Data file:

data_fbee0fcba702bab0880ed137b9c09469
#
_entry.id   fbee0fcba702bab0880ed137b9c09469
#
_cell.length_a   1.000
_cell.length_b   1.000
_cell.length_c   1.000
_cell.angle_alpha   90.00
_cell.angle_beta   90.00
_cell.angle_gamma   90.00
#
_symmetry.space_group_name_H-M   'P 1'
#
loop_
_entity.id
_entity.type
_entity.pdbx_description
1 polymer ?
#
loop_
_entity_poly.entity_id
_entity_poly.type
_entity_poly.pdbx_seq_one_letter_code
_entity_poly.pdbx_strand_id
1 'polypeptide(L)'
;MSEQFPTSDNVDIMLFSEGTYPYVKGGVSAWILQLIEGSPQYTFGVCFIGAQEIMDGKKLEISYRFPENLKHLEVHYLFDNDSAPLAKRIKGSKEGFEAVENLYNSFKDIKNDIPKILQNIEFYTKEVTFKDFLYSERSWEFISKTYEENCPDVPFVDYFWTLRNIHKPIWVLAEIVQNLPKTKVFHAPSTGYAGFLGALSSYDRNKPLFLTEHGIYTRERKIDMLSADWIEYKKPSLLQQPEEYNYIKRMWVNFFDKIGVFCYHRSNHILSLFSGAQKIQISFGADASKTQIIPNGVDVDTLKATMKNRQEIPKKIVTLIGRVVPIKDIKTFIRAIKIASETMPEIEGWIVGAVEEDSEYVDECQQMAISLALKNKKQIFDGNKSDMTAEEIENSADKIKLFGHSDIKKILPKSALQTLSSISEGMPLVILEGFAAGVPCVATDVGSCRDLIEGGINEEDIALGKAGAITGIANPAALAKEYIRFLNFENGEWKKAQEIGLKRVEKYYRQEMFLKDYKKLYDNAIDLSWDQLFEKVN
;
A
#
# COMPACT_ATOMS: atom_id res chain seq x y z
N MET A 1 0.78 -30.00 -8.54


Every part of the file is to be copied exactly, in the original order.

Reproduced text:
data_fbee0fcba702bab0880ed137b9c09469
#
_entry.id   fbee0fcba702bab0880ed137b9c09469
#
_cell.length_a   1.000
_cell.length_b   1.000
_cell.length_c   1.000
_cell.angle_alpha   90.00
_cell.angle_beta   90.00
_cell.angle_gamma   90.00
#
_symmetry.space_group_name_H-M   'P 1'
#
loop_
_entity.id
_entity.type
_entity.pdbx_description
1 polymer ?
#
loop_
_entity_poly.entity_id
_entity_poly.type
_entity_poly.pdbx_seq_one_letter_code
_entity_poly.pdbx_strand_id
1 'polypeptide(L)'
;MSEQFPTSDNVDIMLFSEGTYPYVKGGVSAWILQLIEGSPQYTFGVCFIGAQEIMDGKKLEISYRFPENLKHLEVHYLFDNDSAPLAKRIKGSKEGFEAVENLYNSFKDIKNDIPKILQNIEFYTKEVTFKDFLYSERSWEFISKTYEENCPDVPFVDYFWTLRNIHKPIWVLAEIVQNLPKTKVFHAPSTGYAGFLGALSSYDRNKPLFLTEHGIYTRERKIDMLSADWIEYKKPSLLQQPEEYNYIKRMWVNFFDKIGVFCYHRSNHILSLFSGAQKIQISFGADASKTQIIPNGVDVDTLKATMKNRQEIPKKIVTLIGRVVPIKDIKTFIRAIKIASETMPEIEGWIVGAVEEDSEYVDECQQMAISLALKNKKQIFDGNKSDMTAEEIENSADKIKLFGHSDIKKILPKSALQTLSSISEGMPLVILEGFAAGVPCVATDVGSCRDLIEGGINEEDIALGKAGAITGIANPAALAKEYIRFLNFENGEWKKAQEIGLKRVEKYYRQEMFLKDYKKLYDNAIDLSWDQLFEKVN
;
A
#
# COMPACT_ATOMS: atom_id res chain seq x y z
N MET A 1 0.78 -30.00 -8.54